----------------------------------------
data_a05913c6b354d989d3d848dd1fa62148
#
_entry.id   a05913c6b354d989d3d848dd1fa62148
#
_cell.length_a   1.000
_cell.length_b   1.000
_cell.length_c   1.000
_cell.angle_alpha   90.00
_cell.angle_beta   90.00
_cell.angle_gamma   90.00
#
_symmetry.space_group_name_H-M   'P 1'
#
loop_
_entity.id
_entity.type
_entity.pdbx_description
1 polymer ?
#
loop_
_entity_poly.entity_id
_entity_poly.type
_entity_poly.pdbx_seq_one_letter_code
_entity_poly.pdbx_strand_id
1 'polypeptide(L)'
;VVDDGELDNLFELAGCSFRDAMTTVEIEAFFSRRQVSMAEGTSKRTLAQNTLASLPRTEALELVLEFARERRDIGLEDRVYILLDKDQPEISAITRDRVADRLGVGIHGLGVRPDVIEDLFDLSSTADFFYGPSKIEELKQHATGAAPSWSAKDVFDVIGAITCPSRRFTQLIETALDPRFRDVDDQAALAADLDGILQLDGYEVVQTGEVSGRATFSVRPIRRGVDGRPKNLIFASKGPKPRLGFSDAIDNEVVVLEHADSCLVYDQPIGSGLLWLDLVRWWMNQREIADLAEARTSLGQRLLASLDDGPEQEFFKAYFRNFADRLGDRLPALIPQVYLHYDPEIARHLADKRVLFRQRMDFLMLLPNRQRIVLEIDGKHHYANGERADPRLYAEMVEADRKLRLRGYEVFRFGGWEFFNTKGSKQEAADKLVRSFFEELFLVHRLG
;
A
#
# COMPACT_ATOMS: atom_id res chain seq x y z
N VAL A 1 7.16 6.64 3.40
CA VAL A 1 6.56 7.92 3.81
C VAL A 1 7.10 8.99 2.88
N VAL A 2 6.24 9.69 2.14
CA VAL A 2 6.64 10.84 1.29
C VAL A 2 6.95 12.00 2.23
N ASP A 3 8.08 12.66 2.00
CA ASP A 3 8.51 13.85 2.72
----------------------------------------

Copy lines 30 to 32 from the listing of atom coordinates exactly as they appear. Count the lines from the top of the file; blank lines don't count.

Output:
# COMPACT_ATOMS: atom_id res chain seq x y z
N VAL A 1 7.16 6.64 3.40
CA VAL A 1 6.56 7.92 3.81